It’s not easy to go through with a divorce, but in some cases, a divorce is necessary for the safety of yourself and your children. As a victim of domestic violence, divorce may literally save your life.
Divorce can take months, and usually relies on cooperation from both spouses. If your spouse is not cooperating – or worse, threatening you throughout the process – how will this violence impact your ability to get a divorce? What can you do throughout the process to ensure the safety of your family?
Remember, Florida is a “No-Fault” Divorce State
Let’s just get this out of the way: Florida is a “no-fault” divorce state. Whether your spouse abused you, cheated on you, or just isn’t your soulmate anymore – it won’t matter in a court of law. This can be good and bad for your case.
All you have to tell judges is that your marriage was “irretrievably broken” and that you suffer from “irreconcilable differences.” This is easier to prove than domestic violence, and will help to let the process continue.
However, without a court knowing that domestic violence was involved, the case is treated like any other divorce. Extra steps need to be taken in order to physically protect yourself and your children.
What are those steps?
If You Are In Danger, Get a Protection Order
We’ve all seen stories of marriages or divorces gone wrong. Just a few weeks ago, a Florida mother was rescued from a kidnapping that involved her estranged husband. During the 48 hours in which she was held captive, her husband allegedly tried to kill her three times.
If your spouse is violent or has been violent in the past, do not try to work out your marriage, divorce, parenting plan, and so on face-to-face. Seek help instead. Know that your safety is more important than the logistics of separating. Your lawyer can always negotiate the legal matters for you.
If you are in fear of danger, you may be able to obtain a protection order. Protection orders require a spouse (or any person who puts you in immediate fear of danger or harm) to stay away from you. The terms of a protection order vary from case to case, but typically include the following requirements:
- Prohibition from contacting the victim
- Prohibition from entering victim’s home (even if the home is shared)
- Prohibition from contacting/visiting children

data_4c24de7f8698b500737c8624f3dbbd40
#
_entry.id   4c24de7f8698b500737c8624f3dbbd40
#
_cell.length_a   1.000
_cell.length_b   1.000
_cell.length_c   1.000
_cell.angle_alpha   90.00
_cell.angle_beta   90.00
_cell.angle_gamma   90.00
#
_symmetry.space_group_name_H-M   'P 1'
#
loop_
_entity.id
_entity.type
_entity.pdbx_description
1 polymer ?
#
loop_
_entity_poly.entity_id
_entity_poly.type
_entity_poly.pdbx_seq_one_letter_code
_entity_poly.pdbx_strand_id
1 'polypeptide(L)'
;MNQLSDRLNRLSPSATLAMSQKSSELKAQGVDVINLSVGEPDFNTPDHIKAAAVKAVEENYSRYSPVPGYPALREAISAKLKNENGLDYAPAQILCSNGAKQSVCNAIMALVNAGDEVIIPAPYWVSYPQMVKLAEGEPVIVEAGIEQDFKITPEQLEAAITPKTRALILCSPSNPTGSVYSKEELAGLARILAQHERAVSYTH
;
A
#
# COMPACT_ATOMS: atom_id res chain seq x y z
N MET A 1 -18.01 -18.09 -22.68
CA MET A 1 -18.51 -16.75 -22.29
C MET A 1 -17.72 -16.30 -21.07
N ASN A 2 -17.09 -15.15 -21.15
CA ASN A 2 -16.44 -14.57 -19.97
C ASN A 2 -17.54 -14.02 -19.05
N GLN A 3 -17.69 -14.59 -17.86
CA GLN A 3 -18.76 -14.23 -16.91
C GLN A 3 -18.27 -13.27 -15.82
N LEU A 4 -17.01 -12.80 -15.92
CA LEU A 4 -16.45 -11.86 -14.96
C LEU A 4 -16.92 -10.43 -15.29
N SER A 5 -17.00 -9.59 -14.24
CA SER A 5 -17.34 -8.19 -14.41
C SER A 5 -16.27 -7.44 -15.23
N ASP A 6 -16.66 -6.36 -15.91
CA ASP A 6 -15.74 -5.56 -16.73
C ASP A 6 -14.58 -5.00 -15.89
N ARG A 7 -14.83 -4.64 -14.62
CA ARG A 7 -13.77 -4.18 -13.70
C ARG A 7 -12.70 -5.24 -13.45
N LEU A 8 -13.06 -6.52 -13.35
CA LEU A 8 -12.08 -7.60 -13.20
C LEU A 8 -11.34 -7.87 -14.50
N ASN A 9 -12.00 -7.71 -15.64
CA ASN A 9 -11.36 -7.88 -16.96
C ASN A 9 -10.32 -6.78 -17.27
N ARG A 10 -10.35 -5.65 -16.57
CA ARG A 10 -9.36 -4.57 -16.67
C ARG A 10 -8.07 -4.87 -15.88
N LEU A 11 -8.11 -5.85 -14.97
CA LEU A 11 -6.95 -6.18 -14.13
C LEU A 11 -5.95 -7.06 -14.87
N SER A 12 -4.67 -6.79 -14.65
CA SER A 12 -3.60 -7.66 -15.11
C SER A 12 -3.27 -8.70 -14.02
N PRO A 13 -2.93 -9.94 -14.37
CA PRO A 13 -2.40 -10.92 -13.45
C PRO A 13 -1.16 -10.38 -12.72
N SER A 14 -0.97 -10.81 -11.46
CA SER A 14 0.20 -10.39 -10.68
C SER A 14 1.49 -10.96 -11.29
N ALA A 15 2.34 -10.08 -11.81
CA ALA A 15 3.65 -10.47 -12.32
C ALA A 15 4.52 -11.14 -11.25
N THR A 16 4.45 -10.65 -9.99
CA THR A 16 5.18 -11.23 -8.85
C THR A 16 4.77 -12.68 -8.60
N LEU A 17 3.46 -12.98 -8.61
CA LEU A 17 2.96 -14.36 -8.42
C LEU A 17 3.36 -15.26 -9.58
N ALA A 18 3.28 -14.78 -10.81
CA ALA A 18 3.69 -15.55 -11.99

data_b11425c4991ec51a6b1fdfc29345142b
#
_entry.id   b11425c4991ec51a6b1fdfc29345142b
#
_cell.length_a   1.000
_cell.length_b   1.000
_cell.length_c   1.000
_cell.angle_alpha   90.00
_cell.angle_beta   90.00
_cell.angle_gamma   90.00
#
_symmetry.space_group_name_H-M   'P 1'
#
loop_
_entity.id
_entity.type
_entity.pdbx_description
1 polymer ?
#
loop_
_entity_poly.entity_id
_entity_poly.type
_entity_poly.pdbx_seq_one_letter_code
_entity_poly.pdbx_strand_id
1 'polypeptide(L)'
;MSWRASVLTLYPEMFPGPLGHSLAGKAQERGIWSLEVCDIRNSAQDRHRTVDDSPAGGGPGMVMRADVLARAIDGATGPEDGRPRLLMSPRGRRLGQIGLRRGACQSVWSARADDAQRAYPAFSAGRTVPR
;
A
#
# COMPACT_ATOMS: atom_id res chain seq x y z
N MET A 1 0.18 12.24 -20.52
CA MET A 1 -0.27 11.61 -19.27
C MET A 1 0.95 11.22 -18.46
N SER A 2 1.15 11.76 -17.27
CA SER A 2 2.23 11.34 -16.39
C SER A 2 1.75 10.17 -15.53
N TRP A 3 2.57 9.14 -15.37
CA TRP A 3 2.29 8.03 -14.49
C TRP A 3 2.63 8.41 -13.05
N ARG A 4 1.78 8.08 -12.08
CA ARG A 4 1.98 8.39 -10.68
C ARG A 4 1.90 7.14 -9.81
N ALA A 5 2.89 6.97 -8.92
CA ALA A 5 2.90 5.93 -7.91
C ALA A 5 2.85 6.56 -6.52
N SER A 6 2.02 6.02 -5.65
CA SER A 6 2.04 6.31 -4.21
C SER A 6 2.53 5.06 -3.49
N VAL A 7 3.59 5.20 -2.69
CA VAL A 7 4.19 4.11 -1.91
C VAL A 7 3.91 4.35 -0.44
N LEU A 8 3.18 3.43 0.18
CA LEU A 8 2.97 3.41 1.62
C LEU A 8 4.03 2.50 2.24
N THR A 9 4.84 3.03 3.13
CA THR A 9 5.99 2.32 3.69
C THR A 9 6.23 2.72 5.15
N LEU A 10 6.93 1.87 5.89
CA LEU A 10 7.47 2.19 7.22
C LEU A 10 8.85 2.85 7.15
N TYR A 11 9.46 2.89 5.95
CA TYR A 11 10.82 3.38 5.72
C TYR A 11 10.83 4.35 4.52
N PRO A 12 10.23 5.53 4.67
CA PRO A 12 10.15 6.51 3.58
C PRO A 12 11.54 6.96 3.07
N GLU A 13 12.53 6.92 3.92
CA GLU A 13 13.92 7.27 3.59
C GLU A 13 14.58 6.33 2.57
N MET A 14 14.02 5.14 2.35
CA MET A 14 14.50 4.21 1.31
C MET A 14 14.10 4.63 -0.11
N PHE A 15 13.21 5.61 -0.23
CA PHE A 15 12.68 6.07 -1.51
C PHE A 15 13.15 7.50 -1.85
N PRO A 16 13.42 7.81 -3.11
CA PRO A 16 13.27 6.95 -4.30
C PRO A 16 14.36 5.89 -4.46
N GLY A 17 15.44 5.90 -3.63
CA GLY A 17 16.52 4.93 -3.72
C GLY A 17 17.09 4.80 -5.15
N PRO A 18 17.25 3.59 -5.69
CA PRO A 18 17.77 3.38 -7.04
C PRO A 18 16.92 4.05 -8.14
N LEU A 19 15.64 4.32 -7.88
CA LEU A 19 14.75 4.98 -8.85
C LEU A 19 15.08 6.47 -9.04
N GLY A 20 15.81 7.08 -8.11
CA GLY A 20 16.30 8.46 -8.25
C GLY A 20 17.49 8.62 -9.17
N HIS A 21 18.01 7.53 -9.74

- Prohibition of making large purchases/financial moves
- Payment of alimony or child support
Violating a protection order may send your spouse to jail, so it is a good reason to stay out of your way and keep you out of harm until the divorce is finalized. In some cases, protection orders can be made permanent.
Domestic Violence Can Impact Issues Like Parenting Time and Alimony
Once you are in a safe place, divorce proceedings can continue and you can fight for the assets, compensation, and parenting time that you deserve. While your spouse’s history of domestic violence will not have an impact on why you’re getting a divorce, it will have an impact on what happens after you get a divorce. While you are going through the divorce process, know that domestic violence can impact the following:
Distribution of Assets: Florida distributes assets based on what is fair, rather than equally. Judges will look at factors including employment, ability to work, contributions to homemaking, and so on. If your spouse’s violence impacted your ability to contribute to the home or contribute financially, than it may impact the way that assets are distributed during your divorce.
Child Custody: While Florida tends to award joint custody to parents after a divorce, no judge wants to put a child in an unsafe environment. If your spouse has been violent in the past, there is a chance they will continue to be violent and direct it toward your children. Sole custody is offered specifically to victims of domestic violence. Your spouse’s violent behavior toward you and/or your children should be brought up while discussing custody arrangements.
Alimony and Child Support: So you’ve taken on more responsibilities at home. If your career has been impacted by your spouse’s violence, sole custody may be more of a financial burden than you can initially handle. This is where alimony and child support payments come in. Your spouse may be required to pay a certain amount of money each month so that you can properly take care of your children.
Thinking of filing for divorce? Need to apply for a protection order? Talk to a Florida family lawyer immediately.